Ketoconazole, an imidazole derivative and broad-spectrum antifungal agent, is among the most potent inhibitors of CYP3A4. It has been shown to impair the oxidative metabolism of a wide range of clinically used drugs such as antihistamines, immunosuppressives, benzodiazepines and HIV protease inhibitors [18–22]. Clinically significant interactions were reported between ketoconazole and terfenadine or astemizole or tolbutamide leading to QTc interval prolongation and torsade de pointes [23–27].
In light of these findings, the present study was conducted to investigate the effect of ketoconazole on the pharmacokinetics of artemether, its active main metabolite DHA, and lumefantrine. Although co-artemether, in contrast to other antimalarials like quinine or halofantrine, has never been reported to cause any relevant cardiotoxicity when given alone [28–31] or in combination with mefloquine  or quinine , electrocardiographic parameters were closely monitored during this study.
Sixteen healthy Caucasian nonsmokers, male and female subjects aged 19–49 years (mean 29.7) and weighing 61.4–87.4 kg (mean 78.6) participated in the trial. The study excluded subjects with a history of drug sensitivity or allergy, heart disease or significant ECG abnormalities (e.g. QTc intervals>440 ms), psychiatric disturbances, a recent history of alcohol abuse, and subjects who re-quired regular medication. Subjects were excluded if they had taken any prescription medication within 4 weeks, or over-the-counter medications within 2 weeks of the start of the study. Furthermore, only females surgically sterilized prior to study entry were admitted. The trial was conducted at MDS Pharma Services (MDSPS), Belfast, Northern Ireland, in accordance with the World Medical Association's Declaration of Helsinki, and Good Clinical Practice. Ethics Committee approval of the protocol, consent form, and volunteer information document was obtained from the Queen's University Independent Review Board. All subjects provided written informed consent before participating in the trial.
Dosage forms and doses
Co-artemether (Riamet®, Novartis Pharma AG, Basel, Switzerland): tablets, each containing 20 mg artemether and 120 mg lumefantrine. Co-artemether was administered on day 1 as a single dose corresponding to four tablets (total dose: 80 mg artemether/480 mg lumefantrine).
Ketoconazole (Nizoral®, Janssen-Cilag, Saunderton, High Wycombe, United Kingdom) was administered on day 1 (400 mg, 2 tablets), followed by 200 mg (1 tablet) once daily on days 2–5.
Study design and rationale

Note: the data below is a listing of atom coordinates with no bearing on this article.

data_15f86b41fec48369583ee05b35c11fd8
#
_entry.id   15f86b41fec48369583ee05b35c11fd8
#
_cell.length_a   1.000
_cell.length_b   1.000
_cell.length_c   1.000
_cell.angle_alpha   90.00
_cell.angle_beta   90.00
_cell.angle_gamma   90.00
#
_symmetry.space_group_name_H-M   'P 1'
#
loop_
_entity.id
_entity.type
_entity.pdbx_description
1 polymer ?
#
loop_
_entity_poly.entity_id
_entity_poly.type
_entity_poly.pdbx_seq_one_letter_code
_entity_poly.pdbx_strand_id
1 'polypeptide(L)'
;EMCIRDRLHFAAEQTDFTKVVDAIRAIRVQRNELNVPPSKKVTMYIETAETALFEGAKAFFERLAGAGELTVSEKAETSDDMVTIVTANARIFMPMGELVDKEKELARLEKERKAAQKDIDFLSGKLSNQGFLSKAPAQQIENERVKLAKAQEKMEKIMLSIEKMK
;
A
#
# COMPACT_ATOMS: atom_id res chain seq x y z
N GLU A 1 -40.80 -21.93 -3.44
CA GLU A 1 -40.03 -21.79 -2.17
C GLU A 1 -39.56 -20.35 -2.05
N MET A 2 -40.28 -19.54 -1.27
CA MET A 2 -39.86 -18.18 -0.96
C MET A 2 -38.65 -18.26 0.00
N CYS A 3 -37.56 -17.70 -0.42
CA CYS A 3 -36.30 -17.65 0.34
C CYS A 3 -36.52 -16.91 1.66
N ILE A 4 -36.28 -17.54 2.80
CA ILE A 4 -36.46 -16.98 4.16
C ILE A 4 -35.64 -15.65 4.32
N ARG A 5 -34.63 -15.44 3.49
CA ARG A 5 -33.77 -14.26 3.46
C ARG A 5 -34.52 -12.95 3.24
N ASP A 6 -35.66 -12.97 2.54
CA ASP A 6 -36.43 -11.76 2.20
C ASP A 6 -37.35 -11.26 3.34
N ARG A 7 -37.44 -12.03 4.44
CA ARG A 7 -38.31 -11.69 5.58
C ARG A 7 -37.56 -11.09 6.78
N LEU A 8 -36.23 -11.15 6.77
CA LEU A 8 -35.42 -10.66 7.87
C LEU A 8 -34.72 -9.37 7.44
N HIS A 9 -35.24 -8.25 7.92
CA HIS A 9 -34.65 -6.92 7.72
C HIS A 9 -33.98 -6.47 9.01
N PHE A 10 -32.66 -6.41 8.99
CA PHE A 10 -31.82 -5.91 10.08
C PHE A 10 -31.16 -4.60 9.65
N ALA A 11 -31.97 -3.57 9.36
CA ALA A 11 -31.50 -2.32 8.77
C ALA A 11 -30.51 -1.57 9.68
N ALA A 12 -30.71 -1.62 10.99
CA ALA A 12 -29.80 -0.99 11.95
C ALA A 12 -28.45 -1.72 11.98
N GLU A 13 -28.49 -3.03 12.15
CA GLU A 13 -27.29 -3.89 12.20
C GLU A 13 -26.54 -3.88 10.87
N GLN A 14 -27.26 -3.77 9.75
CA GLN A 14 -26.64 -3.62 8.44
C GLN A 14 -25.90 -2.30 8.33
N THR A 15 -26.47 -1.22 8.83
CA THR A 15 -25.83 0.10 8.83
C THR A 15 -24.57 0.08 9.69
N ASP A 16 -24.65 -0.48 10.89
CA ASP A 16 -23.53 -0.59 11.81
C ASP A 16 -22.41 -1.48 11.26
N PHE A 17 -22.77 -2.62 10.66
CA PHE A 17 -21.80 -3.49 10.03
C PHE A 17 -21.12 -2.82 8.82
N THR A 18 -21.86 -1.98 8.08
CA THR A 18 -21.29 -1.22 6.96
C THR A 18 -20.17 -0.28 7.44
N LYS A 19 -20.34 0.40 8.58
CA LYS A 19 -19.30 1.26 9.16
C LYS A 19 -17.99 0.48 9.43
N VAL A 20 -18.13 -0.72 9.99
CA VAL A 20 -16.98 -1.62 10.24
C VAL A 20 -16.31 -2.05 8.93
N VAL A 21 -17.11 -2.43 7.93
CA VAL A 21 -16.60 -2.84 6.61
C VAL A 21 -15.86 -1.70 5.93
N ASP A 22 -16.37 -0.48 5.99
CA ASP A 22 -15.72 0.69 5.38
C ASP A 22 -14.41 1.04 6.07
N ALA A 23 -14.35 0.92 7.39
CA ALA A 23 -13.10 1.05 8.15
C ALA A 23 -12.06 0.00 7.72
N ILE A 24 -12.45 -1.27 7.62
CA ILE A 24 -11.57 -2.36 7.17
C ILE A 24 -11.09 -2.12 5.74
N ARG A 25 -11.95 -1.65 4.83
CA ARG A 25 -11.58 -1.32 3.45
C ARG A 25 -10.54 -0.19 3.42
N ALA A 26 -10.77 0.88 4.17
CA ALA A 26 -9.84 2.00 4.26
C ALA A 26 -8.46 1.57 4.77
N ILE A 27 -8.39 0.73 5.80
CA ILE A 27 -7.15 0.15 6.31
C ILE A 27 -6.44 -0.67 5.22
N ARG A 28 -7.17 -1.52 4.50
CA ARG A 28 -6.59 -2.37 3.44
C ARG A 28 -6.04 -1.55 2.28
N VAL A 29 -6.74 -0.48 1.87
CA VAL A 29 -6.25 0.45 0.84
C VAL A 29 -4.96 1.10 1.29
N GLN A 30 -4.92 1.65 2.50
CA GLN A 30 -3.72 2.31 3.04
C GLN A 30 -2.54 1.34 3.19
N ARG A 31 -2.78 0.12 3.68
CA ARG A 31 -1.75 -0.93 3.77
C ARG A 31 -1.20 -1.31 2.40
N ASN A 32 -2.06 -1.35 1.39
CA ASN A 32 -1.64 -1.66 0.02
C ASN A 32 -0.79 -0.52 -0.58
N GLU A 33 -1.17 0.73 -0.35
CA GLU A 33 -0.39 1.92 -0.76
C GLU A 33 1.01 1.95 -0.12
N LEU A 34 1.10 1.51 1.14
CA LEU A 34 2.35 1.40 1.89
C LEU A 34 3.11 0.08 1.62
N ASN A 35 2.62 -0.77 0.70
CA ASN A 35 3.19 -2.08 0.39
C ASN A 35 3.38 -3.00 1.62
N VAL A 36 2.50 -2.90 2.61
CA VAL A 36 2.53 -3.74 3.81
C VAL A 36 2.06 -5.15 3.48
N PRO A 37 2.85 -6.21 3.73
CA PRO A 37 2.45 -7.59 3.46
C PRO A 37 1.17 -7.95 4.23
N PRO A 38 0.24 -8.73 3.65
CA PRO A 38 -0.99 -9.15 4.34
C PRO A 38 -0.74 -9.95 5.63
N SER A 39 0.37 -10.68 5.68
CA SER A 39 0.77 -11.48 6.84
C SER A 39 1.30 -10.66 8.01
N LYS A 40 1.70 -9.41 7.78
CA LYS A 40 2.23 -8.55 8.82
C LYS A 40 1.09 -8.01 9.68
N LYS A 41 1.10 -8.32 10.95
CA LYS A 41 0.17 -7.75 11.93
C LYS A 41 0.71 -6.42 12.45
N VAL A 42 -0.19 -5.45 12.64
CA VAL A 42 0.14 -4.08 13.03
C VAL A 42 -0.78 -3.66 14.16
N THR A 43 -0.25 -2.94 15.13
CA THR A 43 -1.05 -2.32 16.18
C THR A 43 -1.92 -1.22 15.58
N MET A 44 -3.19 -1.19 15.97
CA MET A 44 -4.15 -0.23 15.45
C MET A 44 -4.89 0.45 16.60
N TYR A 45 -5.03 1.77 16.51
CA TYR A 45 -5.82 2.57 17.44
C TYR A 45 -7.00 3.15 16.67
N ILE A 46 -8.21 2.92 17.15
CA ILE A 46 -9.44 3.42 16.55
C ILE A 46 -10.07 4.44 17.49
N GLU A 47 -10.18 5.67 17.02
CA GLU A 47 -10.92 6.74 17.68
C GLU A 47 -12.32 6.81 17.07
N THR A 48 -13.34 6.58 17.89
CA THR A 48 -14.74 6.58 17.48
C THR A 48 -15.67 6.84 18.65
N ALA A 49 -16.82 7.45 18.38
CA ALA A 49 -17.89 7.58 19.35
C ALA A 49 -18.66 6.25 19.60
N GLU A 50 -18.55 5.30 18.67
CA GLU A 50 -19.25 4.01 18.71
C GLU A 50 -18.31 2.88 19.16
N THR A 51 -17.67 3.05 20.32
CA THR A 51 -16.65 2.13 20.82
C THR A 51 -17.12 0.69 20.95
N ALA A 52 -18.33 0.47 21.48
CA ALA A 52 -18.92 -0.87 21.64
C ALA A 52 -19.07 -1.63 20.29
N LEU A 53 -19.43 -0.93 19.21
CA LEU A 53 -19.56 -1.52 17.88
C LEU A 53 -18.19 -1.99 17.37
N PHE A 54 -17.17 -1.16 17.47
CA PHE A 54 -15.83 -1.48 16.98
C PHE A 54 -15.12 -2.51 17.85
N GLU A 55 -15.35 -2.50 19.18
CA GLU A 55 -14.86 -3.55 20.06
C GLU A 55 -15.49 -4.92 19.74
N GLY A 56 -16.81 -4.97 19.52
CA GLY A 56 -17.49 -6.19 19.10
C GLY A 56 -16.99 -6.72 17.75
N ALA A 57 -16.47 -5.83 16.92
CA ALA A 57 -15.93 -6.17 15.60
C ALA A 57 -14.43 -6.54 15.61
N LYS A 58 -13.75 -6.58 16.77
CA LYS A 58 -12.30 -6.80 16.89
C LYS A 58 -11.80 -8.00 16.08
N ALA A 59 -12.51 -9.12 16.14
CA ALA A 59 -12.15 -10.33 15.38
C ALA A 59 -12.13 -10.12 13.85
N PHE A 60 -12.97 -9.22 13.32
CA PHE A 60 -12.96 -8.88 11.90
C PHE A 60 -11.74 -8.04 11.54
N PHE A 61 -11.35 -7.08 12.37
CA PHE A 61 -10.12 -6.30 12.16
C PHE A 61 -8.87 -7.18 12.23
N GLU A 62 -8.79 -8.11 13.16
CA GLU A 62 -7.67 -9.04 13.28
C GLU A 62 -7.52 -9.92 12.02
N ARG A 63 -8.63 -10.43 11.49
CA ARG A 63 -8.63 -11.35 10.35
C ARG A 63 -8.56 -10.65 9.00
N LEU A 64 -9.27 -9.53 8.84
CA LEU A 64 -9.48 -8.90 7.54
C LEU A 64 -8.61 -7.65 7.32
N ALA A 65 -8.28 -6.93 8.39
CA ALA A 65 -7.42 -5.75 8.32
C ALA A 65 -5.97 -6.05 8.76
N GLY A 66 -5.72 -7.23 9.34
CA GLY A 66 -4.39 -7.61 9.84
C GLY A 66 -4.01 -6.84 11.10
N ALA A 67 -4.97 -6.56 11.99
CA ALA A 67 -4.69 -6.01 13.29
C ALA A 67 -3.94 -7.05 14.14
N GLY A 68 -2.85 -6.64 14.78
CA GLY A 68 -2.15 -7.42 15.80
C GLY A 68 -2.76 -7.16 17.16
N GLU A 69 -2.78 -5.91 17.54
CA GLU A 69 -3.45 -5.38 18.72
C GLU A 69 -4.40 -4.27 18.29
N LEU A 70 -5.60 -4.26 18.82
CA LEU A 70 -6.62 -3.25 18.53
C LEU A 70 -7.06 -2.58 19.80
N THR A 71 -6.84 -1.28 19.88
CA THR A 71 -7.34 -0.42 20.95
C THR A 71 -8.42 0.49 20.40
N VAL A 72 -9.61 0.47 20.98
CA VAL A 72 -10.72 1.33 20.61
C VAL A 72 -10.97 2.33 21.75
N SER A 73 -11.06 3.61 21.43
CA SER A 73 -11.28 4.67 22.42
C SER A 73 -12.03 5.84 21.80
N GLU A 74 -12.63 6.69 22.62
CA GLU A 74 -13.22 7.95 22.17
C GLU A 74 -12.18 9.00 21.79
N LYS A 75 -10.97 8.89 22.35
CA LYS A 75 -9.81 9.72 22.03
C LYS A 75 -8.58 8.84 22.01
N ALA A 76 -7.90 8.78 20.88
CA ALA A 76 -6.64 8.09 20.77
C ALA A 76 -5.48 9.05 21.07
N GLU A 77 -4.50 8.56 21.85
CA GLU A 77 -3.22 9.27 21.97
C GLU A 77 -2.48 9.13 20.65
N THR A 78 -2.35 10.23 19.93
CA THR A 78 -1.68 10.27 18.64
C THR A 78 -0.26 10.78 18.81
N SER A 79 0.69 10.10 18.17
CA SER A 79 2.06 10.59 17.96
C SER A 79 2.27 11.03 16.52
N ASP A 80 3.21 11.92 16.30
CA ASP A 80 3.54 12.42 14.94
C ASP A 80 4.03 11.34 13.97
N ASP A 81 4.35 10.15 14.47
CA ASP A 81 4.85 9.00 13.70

Either a single dose of artemether-lumefantrine (80/480 mg), or five subsequent once-daily doses of ketoconazole (400 mg on day 1 and 200 mg on days 2–5) in combination with co-artemether (80/480 mg) on day 1 were administered in a randomized, non-blind, two period crossover design, with a 7 week washout (t1/2 of lumefantrine is 3–6 days). Each subject participated in a screening period (day −21 to day −2), a baseline period (12 h prior to dosing), and the two treatment periods. Subjects were confined to the study site until after the 48 h PK and safety assessments. They returned to the study centre on days 3, 4 and 5 to receive their daily dose of ketoconazole and/or for blood sampling and safety assessments. Since food is known to increase the systemic exposure to both ketoconazole  and artemether-lumefantrine [5, 34], the study medications were taken with a high fat breakfast (2 eggs fried, 2 strips of bacon, 1 slice of toast with butter, 2 hash brown potatoes, 240 ml of full-fat milk). Fluids that did not contain caffeine or grapefruit juice were allowed ad libitum.
Blood samples were taken for the analysis of artemether and its active metabolite DHA in plasma at predose (0 h), and at 0.5, 1, 1.5, 2, 3, 4, 6, 8, 10, 12, 16, 24, 36, and 48 h post dose of co-artemether. Blood samples were taken for the analysis of lumefantrine in plasma at predose (0 h), and at 0.5, 1, 1.5, 2, 3, 4, 6, 8, 10, 12, 16, 24, 36, 48, 72, 96, 120, 168, 216, and 264 h post-dose of co-artemether. Blood was collected in lithium-heparinized tubes, and centrifuged without delay at 4 °C at 2200 g for 5 min. Plasma was then split into three aliquots that were kept in polypropylene screw-cap tubes at −70 °C until analysis. Artemether and DHA were measured by high-performance liquid chromatography (h.p.l.c.) – mass spectrometry . Lumefantrine was measured by h.p.l.c. with ultraviolet detection . The within-assay accuracy data of control samples (in percent of nominal concentration) were in the range 97–102% for artemether, 95% for DHA, and 102–107% for lumefantrine, with coefficients of variation (CV) of 10–12%, 9–16%, and 6–8%, respectively. Limits of quantifica-tion were 5 ng ml−1 for artemether and DHA, and 50 ng ml−1 for lumefantrine.